Impact of perfluorochemicals on human health and reproduction: a male’s perspective
- 347 Downloads
Perfluoroalkyl compounds (PFCs) are a class of organic molecules used in industry and consumer products. PFCs are non-biodegradable and bioaccumulate in the environment and for these reasons they have been a major subject of research regarding their toxicity, environmental fate, and sources of human exposure, since they have been shown to induce severe health consequences, such as neonatal mortality, neurotoxicity and immunotoxicity. The aim of this review is to explore the existing knowledge of the interplay between PFCs exposure and human health, with a focus on male reproductive health, given the emerging gender differences in PFCs clearance and their interaction with sex hormones receptors. A comprehensive PUBMED search was performed using relevant key terms for PFCs and male fertility. Different degrees of evidence suggest an impairment of semen parameters and sex hormones in relation to PFCs exposure. These preliminary results point towards a sex-dependent pharmacodynamics and clearance, with males having a much higher tendency to accumulation. Moreover, because of the widespread environmental occurrence of these chemicals, along with their ability to cross the placental barrier, exposure of the foetus to these compounds is inevitable. This is of concern because foetal development of the male reproductive organs may be disturbed by exposure to exogenous factors. These findings clearly suggest an antiandrogenic potential of PFCs and a link between endocrine disruptors and disorders of male health.
KeywordsEndocrine disruptors Infertility Androgen receptor Sexual development Male health
Compliance with ethical standards
Conflict of interest
The authors declare that there is no conflict of interest regarding the publication of this paper.
This article does not contain studies with human participants or animals performed by any of the authors.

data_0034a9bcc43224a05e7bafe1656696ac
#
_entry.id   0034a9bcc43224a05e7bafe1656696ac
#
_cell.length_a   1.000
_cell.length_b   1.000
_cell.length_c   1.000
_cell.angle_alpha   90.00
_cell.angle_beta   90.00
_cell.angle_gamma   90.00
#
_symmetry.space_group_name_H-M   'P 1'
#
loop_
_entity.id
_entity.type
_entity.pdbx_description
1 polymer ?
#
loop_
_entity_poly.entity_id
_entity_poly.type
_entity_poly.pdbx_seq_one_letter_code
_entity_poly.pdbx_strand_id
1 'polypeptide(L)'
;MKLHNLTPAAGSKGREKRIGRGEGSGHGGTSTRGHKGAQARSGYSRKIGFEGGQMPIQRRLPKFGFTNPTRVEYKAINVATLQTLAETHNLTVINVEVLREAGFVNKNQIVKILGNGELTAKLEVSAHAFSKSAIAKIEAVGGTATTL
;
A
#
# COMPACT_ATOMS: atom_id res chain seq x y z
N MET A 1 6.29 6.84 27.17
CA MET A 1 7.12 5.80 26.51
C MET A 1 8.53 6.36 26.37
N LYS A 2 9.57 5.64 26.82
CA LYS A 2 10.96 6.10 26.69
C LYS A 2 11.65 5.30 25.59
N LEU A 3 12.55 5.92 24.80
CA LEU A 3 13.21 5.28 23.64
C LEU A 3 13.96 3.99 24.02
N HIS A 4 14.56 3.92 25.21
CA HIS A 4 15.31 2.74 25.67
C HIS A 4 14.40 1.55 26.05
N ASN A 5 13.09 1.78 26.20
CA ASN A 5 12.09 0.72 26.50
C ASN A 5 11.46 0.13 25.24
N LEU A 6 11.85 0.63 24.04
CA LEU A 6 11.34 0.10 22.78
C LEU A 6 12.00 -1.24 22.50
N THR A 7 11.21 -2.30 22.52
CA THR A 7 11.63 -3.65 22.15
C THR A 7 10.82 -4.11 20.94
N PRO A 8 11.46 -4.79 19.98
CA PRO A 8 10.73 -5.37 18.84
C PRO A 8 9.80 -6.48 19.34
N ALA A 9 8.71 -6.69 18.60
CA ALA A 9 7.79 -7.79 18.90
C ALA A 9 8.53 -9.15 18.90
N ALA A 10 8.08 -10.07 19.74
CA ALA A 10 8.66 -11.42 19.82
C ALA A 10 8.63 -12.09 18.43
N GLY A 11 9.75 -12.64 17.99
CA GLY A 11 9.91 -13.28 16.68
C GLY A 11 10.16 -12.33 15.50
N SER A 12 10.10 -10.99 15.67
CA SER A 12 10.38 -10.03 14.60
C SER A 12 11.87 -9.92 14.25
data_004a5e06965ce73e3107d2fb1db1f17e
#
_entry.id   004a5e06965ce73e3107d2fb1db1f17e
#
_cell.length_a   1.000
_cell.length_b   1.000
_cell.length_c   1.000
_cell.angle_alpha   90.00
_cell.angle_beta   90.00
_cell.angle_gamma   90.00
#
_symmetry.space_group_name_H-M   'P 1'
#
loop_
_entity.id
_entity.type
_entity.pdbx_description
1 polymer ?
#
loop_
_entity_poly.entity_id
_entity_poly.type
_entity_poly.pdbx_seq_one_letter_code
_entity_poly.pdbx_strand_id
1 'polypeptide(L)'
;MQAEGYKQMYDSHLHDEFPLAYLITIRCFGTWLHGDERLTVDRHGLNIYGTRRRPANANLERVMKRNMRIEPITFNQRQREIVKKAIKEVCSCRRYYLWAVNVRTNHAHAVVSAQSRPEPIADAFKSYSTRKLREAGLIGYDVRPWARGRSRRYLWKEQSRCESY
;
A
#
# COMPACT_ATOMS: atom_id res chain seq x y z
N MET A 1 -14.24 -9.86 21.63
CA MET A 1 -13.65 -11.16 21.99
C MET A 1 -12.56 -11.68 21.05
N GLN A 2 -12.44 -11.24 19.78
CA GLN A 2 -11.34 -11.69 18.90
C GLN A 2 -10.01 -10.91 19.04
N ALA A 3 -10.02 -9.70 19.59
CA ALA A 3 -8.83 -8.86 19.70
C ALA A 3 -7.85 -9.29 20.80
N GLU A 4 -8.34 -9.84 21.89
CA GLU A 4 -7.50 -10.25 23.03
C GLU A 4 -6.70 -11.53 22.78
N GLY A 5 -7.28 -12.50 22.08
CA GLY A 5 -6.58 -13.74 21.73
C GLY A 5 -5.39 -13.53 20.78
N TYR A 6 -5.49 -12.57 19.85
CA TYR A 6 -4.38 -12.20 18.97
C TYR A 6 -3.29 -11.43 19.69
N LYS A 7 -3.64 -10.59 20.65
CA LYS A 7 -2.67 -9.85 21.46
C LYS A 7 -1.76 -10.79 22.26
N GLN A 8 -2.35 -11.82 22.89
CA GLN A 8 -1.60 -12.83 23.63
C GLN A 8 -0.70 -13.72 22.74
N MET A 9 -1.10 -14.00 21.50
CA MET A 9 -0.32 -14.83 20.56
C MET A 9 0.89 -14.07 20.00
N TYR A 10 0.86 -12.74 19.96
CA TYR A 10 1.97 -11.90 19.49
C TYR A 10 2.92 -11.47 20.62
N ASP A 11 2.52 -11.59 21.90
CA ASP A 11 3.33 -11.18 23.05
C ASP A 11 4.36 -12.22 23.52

No informed consent.
- 15.Lau C (2012) Perfluorinated compounds. In: EXS. pp 47–86Google Scholar
- 23.Specht IO, Hougaard KS, Spanò M et al (2012) Sperm DNA integrity in relation to exposure to environmental perfluoroalkyl substances—a study of spouses of pregnant women in three geographical regions. Reprod Toxicol 33:577–583. https://doi.org/10.1016/j.reprotox.2012.02.008 CrossRefPubMedGoogle Scholar
- 35.La Rocca C, Alessi E, Bergamasco B et al (2012) Exposure and effective dose biomarkers for perfluorooctane sulfonic acid (PFOS) and perfluorooctanoic acid (PFOA) in infertile subjects: preliminary results of the PREVIENI project. Int J Hyg Environ Health 215:206–211. https://doi.org/10.1016/j.ijheh.2011.10.016 CrossRefPubMedGoogle Scholar
- 36.La Rocca C, Tait S, Guerranti C et al (2015) Exposure to endocrine disruptors and nuclear receptors gene expression in infertile and fertile men from Italian areas with different environmental features. Int J Environ Res Public Health 12:12426–12445. https://doi.org/10.3390/ijerph121012426 CrossRefPubMedPubMedCentralGoogle Scholar
- 47.Hanhijärvi H, Ylinen M, Haaranen T, Nevalainen T (1988) A proposed species difference in the renal excretion of perfluoro octanoic acid in the Beagle dog and rat. In: New developments in biosciences: their implications for laboratory animal science. Springer Netherlands, Dordrecht, pp 409–412Google Scholar
- 54.Olsen GW, Burris JM, Ehresman DJ et al (2007) Half-life of serum elimination of perfluorooctanesulfonate, perfluorohexanesulfonate, and perfluorooctanoate in retired fluorochemical production workers. Environ Health Perspect 115:1298–1305. https://doi.org/10.1289/ehp.10009 CrossRefPubMedPubMedCentralGoogle Scholar
- 55.Brede E, Wilhelm M, Göen T et al (2010) Two-year follow-up biomonitoring pilot study of residents’ and controls’ PFC plasma levels after PFOA reduction in public water system in Arnsberg, Germany. Int J Hyg Environ Health 213:217–223. https://doi.org/10.1016/j.ijheh.2010.03.007 CrossRefPubMedGoogle Scholar
- 65.Inoue K, Okada F, Ito R et al (2004) Perfluorooctane sulfonate (PFOS) and related perfluorinated compounds in human maternal and cord blood samples: assessment of PFOS exposure in a susceptible population during pregnancy. Environ Health Perspect 112:1204–1207CrossRefPubMedPubMedCentralGoogle Scholar